It may be purely body style but the body overhang behind the rear axle looks to be longer on the Roe than the Burlingham, certainly, there are almost two full window bays behind the wheelarch on the Roe as against one and a half on the Burlingham. Also if you look at the exhaust tailpipe it appears to be in the same position in relation to the back axle in both photos yet the Roe overhang, again seems to be longer.
Don’t know if it has anything to do with this discussion but the front wheels, despite the absence of nutguard rings on the Roe are different to those fitted in the Burlingham picture.
As this body looks to be almost identical to the centre entrance Guys placed in service with Darlington in 1952/3 I wonder if Hunter’s body was tagged on to the end of the Darlington order, a not uncommon occurrence at Crossgates Works, even into the ’70s. I believe Darlington’s Guys were B41C.
Has anyone a nearside view of this bus with its Roe Body?

Eric Bawden

03/01/13 – 06:44

My word Ronnie, I think you’ve hit on two very pertinent features there for sure. As regards the "inset" appearance of the wheels on the newer Roe body I would say that the replacement coachwork is eight feet wide on the unaltered 7’6" TS7 chassis – a practice not unknown in the 1950s especially on single deckers. Your enlargement of the area above the "H" of Hunters reveals an interesting feature. The "A" shaped seat back appears to be a joint support for two seats, one on the left facing backwards and sharing the floor space with a forward facing seat to its rear, and one forward facing one on the right. The four passengers (plus four on the nearside) in the facing seats no doubt had to put their feet on the slightly intruding wheel arches. What a wonderful vehicle in both its forms !!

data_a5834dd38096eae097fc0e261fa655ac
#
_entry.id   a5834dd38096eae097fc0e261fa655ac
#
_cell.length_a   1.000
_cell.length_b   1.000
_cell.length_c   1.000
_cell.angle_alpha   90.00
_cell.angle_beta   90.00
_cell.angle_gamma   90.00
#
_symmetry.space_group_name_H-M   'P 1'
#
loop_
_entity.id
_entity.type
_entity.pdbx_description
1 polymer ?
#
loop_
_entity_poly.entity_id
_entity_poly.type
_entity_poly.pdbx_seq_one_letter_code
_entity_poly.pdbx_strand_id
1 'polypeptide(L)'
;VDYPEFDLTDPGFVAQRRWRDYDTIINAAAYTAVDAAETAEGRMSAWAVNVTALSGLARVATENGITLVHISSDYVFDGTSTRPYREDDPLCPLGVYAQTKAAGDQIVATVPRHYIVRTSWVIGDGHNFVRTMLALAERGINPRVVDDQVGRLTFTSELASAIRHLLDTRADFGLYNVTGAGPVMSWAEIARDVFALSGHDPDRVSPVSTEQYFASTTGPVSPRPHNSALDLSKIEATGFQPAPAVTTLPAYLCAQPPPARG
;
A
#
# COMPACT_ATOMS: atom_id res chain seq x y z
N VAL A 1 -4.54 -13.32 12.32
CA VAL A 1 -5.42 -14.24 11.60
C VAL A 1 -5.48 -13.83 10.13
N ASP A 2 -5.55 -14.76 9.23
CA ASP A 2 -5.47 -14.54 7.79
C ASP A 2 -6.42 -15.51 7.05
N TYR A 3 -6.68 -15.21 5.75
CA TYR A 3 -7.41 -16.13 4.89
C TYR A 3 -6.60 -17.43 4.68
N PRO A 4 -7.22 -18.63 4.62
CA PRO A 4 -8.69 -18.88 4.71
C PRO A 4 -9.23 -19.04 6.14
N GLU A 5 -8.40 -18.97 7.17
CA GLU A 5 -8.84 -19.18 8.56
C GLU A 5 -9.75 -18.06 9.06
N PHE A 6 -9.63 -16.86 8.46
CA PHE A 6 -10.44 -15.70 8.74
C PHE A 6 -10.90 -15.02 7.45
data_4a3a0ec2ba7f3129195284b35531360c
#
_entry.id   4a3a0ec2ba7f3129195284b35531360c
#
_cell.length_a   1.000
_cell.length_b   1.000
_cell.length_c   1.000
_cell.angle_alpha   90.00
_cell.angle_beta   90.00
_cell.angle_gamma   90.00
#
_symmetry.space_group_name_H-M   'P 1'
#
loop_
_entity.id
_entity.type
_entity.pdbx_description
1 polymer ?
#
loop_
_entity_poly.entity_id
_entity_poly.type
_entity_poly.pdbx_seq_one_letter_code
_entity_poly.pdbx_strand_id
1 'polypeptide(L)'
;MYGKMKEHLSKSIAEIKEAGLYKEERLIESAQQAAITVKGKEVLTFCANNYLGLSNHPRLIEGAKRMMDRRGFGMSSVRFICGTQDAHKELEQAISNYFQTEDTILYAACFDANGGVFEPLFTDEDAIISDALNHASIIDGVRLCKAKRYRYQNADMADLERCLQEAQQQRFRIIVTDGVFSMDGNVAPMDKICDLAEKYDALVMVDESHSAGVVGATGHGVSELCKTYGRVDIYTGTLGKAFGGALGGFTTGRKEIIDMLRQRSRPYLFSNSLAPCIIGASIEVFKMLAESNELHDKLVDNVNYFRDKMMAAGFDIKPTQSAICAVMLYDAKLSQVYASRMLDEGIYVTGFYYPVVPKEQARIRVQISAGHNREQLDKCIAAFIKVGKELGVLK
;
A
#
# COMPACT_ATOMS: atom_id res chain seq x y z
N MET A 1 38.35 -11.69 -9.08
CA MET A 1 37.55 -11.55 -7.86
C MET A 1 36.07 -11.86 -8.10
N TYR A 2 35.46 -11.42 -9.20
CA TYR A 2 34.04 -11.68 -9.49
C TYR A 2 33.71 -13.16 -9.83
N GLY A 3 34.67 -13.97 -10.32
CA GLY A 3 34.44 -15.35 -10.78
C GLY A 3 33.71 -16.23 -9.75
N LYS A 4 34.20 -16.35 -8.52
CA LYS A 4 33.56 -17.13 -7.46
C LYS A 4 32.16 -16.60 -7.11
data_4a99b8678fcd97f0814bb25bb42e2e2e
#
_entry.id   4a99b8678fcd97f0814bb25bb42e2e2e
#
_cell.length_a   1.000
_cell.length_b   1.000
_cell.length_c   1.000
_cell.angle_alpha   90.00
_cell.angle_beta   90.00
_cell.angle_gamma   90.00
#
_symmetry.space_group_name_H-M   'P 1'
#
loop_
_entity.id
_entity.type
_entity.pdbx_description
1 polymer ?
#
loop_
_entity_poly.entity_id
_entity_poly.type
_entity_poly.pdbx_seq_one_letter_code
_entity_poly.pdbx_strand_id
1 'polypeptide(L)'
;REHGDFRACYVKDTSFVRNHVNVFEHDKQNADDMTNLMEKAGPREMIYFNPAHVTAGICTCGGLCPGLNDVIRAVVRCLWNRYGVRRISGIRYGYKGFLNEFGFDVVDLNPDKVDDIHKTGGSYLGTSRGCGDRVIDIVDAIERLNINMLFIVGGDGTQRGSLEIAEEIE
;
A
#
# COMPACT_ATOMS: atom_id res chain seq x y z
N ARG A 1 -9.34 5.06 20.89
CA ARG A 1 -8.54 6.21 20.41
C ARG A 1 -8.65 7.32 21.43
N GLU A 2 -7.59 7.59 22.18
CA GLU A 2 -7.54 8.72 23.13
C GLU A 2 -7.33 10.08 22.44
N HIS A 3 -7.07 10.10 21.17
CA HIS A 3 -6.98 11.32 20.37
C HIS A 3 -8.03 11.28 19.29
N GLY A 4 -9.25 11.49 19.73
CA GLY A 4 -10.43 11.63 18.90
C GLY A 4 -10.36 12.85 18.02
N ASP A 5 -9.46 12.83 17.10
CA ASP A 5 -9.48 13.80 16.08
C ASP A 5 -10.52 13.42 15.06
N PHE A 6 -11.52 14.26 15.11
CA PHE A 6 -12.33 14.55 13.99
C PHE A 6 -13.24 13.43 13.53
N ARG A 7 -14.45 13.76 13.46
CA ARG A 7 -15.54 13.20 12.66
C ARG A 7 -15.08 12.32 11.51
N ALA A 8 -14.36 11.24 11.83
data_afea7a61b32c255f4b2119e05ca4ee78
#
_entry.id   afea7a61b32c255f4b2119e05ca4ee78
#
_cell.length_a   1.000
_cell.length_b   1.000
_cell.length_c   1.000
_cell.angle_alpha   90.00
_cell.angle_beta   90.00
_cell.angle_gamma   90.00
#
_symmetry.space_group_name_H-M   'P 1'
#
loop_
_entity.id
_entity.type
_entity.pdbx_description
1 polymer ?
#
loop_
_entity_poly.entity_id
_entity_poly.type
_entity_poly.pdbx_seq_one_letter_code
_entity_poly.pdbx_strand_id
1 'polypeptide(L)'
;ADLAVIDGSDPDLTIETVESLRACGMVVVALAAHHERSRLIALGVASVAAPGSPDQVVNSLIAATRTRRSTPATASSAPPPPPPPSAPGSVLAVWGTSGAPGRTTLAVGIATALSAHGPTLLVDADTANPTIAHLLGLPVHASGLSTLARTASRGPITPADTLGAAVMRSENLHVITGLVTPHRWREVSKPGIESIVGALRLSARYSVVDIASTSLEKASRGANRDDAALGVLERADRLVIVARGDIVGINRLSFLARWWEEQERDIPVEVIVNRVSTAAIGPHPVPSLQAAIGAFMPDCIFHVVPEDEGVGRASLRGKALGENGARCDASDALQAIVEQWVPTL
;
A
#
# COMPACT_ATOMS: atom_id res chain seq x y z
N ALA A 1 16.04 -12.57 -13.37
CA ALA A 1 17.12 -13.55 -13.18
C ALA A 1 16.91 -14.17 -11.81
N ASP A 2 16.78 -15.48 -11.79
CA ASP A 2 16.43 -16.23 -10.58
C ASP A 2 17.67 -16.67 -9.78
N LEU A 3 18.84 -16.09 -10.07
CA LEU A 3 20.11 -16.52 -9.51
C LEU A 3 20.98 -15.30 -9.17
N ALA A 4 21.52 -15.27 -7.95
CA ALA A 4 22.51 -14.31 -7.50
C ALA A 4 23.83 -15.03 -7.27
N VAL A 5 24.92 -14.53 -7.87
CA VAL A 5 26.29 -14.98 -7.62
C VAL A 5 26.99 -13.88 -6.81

Chris Youhill

03/01/13 – 06:44

To my eye the newer body looks longer, though not much – the typical Roe high domed roof tends to mask this. 39 seats would mean 10 rows on the offside, 9 on the nearside (both including the rear 5-some). That sounds awfully tight in a length of 27’6" – minus the length of the cab and thickness of the front bulkhead.

Stephen Ford

04/01/13 – 06:45

Eric, I typed JR 6600 into my search engine, and up came the Park Royal vehicles site with what I take to be a pre delivery photo taken outside the Roe works. It differs slightly from the Darlington Guy’s, as when the doors are closed they form part of the side of the bus, whereas the platform steps are exposed on the Darlington vehicles.

Ronnie Hoye

04/01/13 – 17:43

Thanks Ronnie. After initial difficulty I eventually found the photo on the PRV site.

Eric Bawden

08/01/13 – 07:43

Noting some of the concerns about fitting 39 seats into a body on a 27’6" chassis so earlier today I took a tape measure to a 1952 Roe body with 39 seats although in an overall 30′ chassis and with a front entrance.
Putting 5 seats across the rear leaves a further 34 seats to be fitted by means of 9 sets of double seats on the offside and a further 8 sets with a door on the nearside. The length of the 30 footer from the bulkhead to the rear of the final pair of seats at the back was 22’2" with a gap of 29.5/30" between the same points on adjoining seats.